Missed - Medical Breakthroughs

Running triggers production of a molecule that repairs the brain in animal models

Public Release: 11-Oct-2016

 

Ottawa Hospital Research Institute

 

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Researchers at the Ottawa Hospital and the University of Ottawa have discovered that a molecule triggered by running can help repair certain kinds of brain damage in animal models. The team includes (from left) Dr. Rashmi Kothary, Dr. Robin Parks, Yves De Repentigny, Keqin Yan and Dr. David Picketts.

Credit: The Ottawa Hospital

Researchers at The Ottawa Hospital and the University of Ottawa have discovered that a molecule triggered by running can help repair certain kinds of brain damage in animal models. They found that this molecule, called VGF nerve growth factor, helps to heal the protective coating that surrounds and insulates nerve fibres. Their study, published in Cell Reports, could pave the way for new treatments for multiple sclerosis and other neurodegenerative disorders that involve damaged nerve insulation.

“We are excited by this discovery and now plan to uncover the molecular pathway that is responsible for the observed benefits of VGF,” said Dr. Picketts, senior author of the paper and a senior scientist at The Ottawa Hospital and professor at the University of Ottawa. “What is clear is that VGF is important to kick-start healing in damaged areas of the brain.”

The team made this discovery while studying mice genetically modified to have a small cerebellum, the part of the brain that controls balance and movement. These mice had trouble walking and lived only 25 to 40 days.

However, if these mice were given the opportunity to run freely on a wheel, they lived over 12 months, a more typical mouse lifespan. The running mice also gained more weight and acquired a better sense of balance compared to their sedentary siblings. However, they needed to keep exercising to maintain these benefits. If the running wheel was removed, their symptoms came back and they did not live as long.

Looking at their brains, the researchers found that the running mice gained significantly more insulation in their cerebellum compared to their sedentary siblings.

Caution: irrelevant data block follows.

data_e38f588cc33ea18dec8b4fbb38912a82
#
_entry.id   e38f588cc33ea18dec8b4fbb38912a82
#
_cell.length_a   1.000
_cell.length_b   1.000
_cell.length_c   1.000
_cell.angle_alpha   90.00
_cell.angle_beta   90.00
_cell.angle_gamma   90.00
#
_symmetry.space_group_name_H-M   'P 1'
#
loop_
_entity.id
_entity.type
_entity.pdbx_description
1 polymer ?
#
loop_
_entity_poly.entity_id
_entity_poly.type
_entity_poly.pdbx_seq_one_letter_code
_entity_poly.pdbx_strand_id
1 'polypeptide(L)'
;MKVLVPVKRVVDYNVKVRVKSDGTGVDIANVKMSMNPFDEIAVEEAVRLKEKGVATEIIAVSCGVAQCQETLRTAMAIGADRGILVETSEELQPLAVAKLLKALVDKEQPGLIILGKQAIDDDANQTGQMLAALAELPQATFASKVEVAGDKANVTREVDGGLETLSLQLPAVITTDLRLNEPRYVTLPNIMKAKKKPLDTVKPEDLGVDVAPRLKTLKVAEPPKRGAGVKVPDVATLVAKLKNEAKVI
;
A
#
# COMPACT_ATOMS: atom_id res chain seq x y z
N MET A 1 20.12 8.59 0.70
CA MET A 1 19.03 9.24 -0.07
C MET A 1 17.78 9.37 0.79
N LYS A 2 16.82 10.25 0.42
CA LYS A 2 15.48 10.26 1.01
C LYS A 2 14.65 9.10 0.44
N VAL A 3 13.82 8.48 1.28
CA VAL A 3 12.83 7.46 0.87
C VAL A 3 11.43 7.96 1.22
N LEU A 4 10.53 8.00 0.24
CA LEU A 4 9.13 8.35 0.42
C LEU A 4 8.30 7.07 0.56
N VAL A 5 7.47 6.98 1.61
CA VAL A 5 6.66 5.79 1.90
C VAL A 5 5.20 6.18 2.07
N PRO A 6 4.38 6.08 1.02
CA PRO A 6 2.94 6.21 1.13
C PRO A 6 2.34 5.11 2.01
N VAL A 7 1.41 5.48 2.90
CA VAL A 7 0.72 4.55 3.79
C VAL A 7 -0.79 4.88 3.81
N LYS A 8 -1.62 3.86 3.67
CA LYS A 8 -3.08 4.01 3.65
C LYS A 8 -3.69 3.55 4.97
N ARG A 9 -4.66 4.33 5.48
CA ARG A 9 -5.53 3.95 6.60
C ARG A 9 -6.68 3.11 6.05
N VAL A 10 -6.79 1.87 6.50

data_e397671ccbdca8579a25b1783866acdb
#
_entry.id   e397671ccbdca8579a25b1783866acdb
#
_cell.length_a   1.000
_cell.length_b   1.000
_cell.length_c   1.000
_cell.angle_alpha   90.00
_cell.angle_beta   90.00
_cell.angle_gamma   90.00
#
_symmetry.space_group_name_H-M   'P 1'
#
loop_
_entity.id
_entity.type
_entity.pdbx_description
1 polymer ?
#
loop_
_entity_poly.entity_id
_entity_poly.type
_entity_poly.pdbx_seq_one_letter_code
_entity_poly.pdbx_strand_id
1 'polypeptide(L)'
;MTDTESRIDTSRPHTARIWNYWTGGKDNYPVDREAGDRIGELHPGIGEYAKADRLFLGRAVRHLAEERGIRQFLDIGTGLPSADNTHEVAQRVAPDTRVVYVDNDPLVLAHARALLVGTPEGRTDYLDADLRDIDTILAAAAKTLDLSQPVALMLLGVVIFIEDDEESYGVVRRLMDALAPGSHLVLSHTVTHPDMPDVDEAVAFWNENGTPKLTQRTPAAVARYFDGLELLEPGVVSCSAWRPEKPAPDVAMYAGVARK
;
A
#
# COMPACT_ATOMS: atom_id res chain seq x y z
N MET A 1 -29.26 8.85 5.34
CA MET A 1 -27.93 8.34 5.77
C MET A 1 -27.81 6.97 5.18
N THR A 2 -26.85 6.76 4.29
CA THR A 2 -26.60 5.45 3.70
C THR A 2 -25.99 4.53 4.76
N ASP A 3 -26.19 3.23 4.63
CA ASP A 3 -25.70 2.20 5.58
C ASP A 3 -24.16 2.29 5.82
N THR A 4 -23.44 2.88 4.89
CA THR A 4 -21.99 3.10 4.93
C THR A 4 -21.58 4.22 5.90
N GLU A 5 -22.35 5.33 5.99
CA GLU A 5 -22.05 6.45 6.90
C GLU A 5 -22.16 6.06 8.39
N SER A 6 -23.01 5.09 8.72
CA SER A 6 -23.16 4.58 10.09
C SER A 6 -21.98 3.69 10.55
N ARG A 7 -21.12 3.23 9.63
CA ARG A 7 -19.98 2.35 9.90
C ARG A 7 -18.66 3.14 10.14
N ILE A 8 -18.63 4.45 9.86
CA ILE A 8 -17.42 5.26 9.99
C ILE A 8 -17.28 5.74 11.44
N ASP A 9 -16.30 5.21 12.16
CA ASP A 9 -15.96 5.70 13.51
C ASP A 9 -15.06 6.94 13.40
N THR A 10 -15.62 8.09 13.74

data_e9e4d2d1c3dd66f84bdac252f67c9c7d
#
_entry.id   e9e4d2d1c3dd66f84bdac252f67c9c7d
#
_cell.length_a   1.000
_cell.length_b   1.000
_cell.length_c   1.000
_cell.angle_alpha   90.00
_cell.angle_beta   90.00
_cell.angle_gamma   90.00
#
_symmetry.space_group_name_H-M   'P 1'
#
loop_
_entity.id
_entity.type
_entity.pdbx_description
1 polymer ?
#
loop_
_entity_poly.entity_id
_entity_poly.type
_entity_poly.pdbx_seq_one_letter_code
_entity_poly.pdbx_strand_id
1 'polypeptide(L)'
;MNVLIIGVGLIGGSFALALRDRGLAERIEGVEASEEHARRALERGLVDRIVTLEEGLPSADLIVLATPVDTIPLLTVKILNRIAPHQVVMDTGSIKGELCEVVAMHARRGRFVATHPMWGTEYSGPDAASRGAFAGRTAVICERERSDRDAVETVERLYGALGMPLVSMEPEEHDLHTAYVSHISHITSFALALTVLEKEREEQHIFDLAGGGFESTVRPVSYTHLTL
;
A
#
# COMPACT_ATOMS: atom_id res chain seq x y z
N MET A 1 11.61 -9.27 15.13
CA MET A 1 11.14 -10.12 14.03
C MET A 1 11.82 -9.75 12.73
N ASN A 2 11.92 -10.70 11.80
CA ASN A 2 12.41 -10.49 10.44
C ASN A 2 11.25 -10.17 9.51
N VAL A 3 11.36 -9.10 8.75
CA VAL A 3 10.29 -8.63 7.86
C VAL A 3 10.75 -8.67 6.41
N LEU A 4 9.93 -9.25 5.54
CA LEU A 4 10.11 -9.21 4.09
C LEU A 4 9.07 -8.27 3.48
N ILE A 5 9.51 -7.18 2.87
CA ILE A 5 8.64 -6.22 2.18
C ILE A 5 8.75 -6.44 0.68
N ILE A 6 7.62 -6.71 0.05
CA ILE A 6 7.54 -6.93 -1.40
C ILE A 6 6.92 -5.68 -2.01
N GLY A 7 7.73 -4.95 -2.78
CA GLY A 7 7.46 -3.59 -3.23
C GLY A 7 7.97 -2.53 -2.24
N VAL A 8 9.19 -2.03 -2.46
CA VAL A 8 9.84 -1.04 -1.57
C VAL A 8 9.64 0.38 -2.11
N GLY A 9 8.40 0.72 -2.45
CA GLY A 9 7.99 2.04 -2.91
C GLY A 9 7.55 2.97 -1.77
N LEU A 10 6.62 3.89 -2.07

To find out why running was causing this insulation, the team looked for differences in gene expression between the running and sedentary mice and identified VGF as a prime candidate. VGF is one of the hundreds of molecules that muscles and the brain release into the body during exercise. It also has an anti-depressant effect that helps make exercise feel good.

When the research team used a non-replicating virus to introduce the VGF protein into the bloodstream of a sedentary mutant mouse, the effects were similar to having the mouse run – more insulation in the damaged area of the cerebellum, and fewer disease symptoms.

“We saw that the existing neurons became better insulated and more stable,” said Dr. Matías Alvarez-Saavedra, the lead author on the paper. “This means that the unhealthy neurons worked better and the previously damaged circuits in the brain became stronger and more functional.”

Dr. Alvarez-Saavedra obtained his PhD in Dr. Picketts’ research group, and is currently a postdoctoral fellow at the New York University School of Medicine and the Howard Hughes Medical Institute.

“We need to do broader research to see whether this molecule can also be helpful in treating multiple sclerosis and other neurodegenerative diseases,” said Dr. Picketts.

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This study was funded by the Canadian Institutes of Health Research, with support from The Ottawa Hospital Foundation. The group has now received funding from the MS Society of Canada and the Canadian Partnership for Stroke Recovery to further investigate VGF. Dr. Picketts is also a member of the University of Ottawa Brain and Mind Research Institute. Dr. Alvarez-Saavedra is funded by a Pew Latin American Postdoctoral Fellowship in the Biomedical Sciences.

Full reference: Voluntary running triggers VGF-mediated oligodendrogenesis to prolong the lifespan of Snf2h-null ataxic mice. Matías Alvarez-Saavedra, Yves De Repentigny, Doo Yang, Ryan W. O’Meara, Keqin Yan, Lukas E. Hashem, Lemuel Racacho, lya Ioshikhes, Dennis E. Bulman, Robin J. Parks, Rashmi Kothary, and David J. Picketts. Cell Reports (2016), http://dx.doi.org/10.1016/j.celrep.2016.09.030. October 11, 2016.

About The Ottawa Hospital: Inspired by research. Driven by compassion. The Ottawa Hospital is one of Canada’s largest learning and research hospitals with over 1,100 beds, approximately 12,000 staff and an annual budget of over $1.2 billion. Our focus on research and learning helps us develop new and innovative ways to treat patients and improve care. As a multi-campus hospital, affiliated with the University of Ottawa, we deliver specialized care to the eastern Ontario region, but our techniques and research discoveries are adopted around the world. We engage the community at all levels to support our vision for better patient care. See http://www.ohri.ca for more information about research at The Ottawa Hospital.

About the University of Ottawa: The University of Ottawa is home to over 50,000 students, faculty and staff, who live, work and study in both French and English. Our campus is a crossroads of cultures and ideas, where bold minds come together to inspire game-changing ideas. We are one of Canada’s top 10 research universities–our professors and researchers explore new approaches to today’s challenges. One of a handful of Canadian universities ranked among the top 200 in the world, we attract exceptional thinkers and welcome diverse perspectives from across the globe. http://www.uottawa.ca

Media Contact: Amelia Buchanan, Senior Communication Specialist, Ottawa Hospital Research Institute; ambuchanan@ohri.ca; Office: 613-798-5555 x 73687; Cell: 613-297-8315

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